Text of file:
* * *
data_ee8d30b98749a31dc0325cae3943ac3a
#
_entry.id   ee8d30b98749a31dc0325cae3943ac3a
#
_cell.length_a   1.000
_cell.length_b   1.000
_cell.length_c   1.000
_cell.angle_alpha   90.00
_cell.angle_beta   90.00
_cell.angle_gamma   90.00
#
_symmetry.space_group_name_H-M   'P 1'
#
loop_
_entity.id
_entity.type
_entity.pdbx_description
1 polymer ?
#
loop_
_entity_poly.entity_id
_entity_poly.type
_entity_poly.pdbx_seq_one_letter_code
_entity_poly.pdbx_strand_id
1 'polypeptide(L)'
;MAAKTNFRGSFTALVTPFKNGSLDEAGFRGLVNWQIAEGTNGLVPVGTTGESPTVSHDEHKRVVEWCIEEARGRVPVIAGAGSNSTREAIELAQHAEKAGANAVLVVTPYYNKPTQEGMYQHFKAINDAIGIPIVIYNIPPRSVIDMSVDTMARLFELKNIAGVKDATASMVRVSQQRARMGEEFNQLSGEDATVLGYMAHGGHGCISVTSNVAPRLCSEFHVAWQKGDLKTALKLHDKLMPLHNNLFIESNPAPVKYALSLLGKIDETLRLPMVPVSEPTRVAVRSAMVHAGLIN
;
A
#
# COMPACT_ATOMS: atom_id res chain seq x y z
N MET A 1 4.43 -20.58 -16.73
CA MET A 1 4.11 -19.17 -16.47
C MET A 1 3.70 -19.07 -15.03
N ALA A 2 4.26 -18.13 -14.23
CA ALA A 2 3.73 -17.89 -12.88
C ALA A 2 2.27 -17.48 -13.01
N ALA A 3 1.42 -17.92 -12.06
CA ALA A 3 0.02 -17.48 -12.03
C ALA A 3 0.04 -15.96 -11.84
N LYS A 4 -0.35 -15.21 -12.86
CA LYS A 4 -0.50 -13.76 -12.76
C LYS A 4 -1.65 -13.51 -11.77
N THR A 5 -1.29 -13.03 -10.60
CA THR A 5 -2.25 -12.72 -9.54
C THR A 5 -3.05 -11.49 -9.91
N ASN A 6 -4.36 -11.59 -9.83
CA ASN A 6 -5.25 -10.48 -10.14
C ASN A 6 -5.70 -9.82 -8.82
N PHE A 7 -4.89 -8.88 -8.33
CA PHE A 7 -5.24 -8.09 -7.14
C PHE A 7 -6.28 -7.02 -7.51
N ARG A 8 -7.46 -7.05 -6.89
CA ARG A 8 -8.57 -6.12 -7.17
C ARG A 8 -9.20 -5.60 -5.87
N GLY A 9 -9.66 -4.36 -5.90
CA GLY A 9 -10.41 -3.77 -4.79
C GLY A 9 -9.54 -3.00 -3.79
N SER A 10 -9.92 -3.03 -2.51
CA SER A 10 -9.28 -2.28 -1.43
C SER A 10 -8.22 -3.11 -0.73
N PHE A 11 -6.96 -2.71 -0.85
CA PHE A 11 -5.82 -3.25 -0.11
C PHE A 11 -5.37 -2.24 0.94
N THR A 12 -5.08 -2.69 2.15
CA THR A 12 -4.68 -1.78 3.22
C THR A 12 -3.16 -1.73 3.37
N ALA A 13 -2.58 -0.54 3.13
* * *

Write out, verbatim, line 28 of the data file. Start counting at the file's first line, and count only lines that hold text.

A